Strength and core exercises are a vital part of training for any runner. They’ll improve your technique, correct your posture and keep you safe from injury. 12WBT tells you why strength exercises for runners are so important.
Once you’re bitten by the running bug, chances are you’ll never look back. It might hurt at times and you might even curse yourself under your breath while you’re doing it, but the endorphin rush and sense of accomplishment you experience at the end of a run are second to none.
No matter how much you enjoy pounding the pavement though, it’s important to diversify your training. “Strength and core exercises help you hold your body as well-balanced as possible while you’re running in order to maximise your performance and minimise the risk of injury,” says 12WBT running specialist Greta Truscott. “It’s vital to take a holistic approach to get the most out of your running.”
Do Try This at Home
The good news is you don’t even need a gym membership to strengthen your body for running. “Many of the best strength exercises for runners use your own body weight – such as lunges, single-leg squats and planks – because you need to carry your body weight with good posture and positioning to minimise the risk of injury in distance running,” says Greta. “There’s no point performing bodybuilding-type exercises if your goal is to run faster. You don’t want to be carrying around extra muscle mass.”
Even though the exercises don’t involve lifting heavy weights, Greta warns that you shouldn’t do too much too soon. “Strength and core work need to be adjusted to your level, with progressions implemented only after you’ve mastered each level so you’ll improve gradually and safely,” she explains. “12WBT has various program levels.”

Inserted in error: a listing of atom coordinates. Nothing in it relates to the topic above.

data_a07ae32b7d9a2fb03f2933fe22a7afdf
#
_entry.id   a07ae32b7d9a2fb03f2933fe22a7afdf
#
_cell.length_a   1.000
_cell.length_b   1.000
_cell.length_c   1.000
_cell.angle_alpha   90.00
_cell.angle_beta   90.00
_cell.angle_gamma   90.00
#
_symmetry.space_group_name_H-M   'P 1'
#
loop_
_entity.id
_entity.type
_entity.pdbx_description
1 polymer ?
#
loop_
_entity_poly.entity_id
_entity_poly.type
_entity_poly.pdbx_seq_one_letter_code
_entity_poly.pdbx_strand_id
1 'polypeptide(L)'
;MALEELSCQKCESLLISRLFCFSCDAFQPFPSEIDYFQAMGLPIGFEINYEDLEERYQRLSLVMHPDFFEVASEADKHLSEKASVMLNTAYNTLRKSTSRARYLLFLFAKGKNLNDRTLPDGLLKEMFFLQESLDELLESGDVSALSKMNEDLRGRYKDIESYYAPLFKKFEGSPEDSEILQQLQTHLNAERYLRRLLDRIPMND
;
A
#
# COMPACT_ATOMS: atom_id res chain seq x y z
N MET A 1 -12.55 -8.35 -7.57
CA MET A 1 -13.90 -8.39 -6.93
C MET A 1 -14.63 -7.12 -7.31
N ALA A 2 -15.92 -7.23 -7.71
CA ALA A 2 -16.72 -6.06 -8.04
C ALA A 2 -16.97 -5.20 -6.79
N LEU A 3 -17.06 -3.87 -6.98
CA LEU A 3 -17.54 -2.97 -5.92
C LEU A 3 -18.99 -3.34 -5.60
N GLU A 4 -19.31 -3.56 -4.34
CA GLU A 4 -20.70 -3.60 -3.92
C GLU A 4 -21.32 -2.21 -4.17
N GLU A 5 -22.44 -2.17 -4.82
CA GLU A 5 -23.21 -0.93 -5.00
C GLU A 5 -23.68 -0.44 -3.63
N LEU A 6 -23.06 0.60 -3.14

How Often Should You Strength Train?
According to Greta, you should aim for three sessions a week. “Ideally, you’ll do two whole-body strength sessions and one core stability session,” she says. “In each of those sessions, you should be working on the muscles, posture and stabilising exercises that will help your running.”
So what should a typical week of running training look like then? “The 12WBT Learn to Run program and the 10km Training program have running sessions on Monday, Wednesday and Saturday, and the Half Marathon Training Program also includes a fourth easy run on the Thursday,” says Greta. “Then there are strength sessions on Tuesday and Thursday that include core exercises, plus a core strength session on Friday.”
Prevention of Common Running Injuries
While you should ideally strengthen your whole body, it’s a good idea to pay particular attention to the areas you know are weaker or prone to injury. The following strength exercises for runners will help you prevent the sport’s most common injuries.
When you sign up to one of the 12WBT running programs, you’ll be given detailed descriptions, videos and photographs demonstrating how to perform each exercise.
This is a common injury among novice runners and is characterised by irritation and pain where the kneecap rests on the thighbone.
Exercises to prevent runner’s knee:
- Hip Raises
- Reverse Plank
- Side Plank
- Hip Hitches
- Hip Hitch Holds
- Kneeling Core Balance
- Plus running drills such as Knee Hugs
Iliotibial Band Syndrome (ITBS)
ITBS occurs when the iliotibial band, which is a ligament that runs from the hip to the knee on the outside of the thigh, becomes irritated or inflamed and causes pain in the hip or knee. “Perform exactly the same exercises as those for runner’s knee to prevent ITBS,” says Greta.